For one brief shining moment it seemed humanity’s inability to imagine much beyond our lived experience was irrelevant. Covid was coming for us all
- This is part of a series of essays by Australian writers responding to the challenges of 2020
The chicken shack was nearly an hour’s walk through Seoul in the subzero night, but they served up damn good chicken, and dangerously cheap beer, and we agreed the risk of becoming lost and freezing to death on the street was worth it. My son, Thomas, spent his early years in Canberra, and he does not feel the cold like I do, routinely sleeping with his bedroom windows wide open through the winter. But on this night even he swaddled up with multiple layers of hoodies, scarves and so much Korean puffer-wear that we were less men than giant, shambling marshmallows in search of the dirty bird.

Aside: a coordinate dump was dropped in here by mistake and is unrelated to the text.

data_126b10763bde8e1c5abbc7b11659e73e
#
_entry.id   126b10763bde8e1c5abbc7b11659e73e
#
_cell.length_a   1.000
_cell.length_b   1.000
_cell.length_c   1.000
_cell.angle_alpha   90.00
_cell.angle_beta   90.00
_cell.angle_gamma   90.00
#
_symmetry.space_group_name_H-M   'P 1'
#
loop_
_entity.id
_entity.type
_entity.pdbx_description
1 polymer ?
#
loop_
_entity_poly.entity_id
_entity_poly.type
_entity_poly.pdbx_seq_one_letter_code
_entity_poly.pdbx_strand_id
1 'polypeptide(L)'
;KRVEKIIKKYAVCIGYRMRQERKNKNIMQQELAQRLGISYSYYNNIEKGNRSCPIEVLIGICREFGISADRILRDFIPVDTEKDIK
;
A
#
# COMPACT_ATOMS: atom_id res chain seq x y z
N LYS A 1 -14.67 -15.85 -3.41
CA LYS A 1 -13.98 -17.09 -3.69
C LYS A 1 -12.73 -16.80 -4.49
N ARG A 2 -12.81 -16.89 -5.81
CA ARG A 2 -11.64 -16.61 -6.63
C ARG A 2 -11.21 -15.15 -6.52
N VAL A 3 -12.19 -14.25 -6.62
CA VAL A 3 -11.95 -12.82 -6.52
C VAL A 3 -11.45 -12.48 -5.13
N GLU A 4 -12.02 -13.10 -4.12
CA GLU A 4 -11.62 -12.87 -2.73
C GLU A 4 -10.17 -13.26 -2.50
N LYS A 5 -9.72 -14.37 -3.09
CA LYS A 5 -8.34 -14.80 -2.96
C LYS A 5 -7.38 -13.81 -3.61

There was, as well, a quiet pleasure to be had from the killing cold. When we had flown out of Australia a few days earlier the whole of the sky was smeared a smoky orange ochre, and the familiar steam press humidity of summer in the subtropics had evaporated under a furnace blast of dry heat from the heart of the continent. It felt good to shiver and contemplate the lot of everyone we’d left behind, especially as we drummed greasy fingertips on painfully distended tummies full of spicy chicken meat. But enjoyment would pass.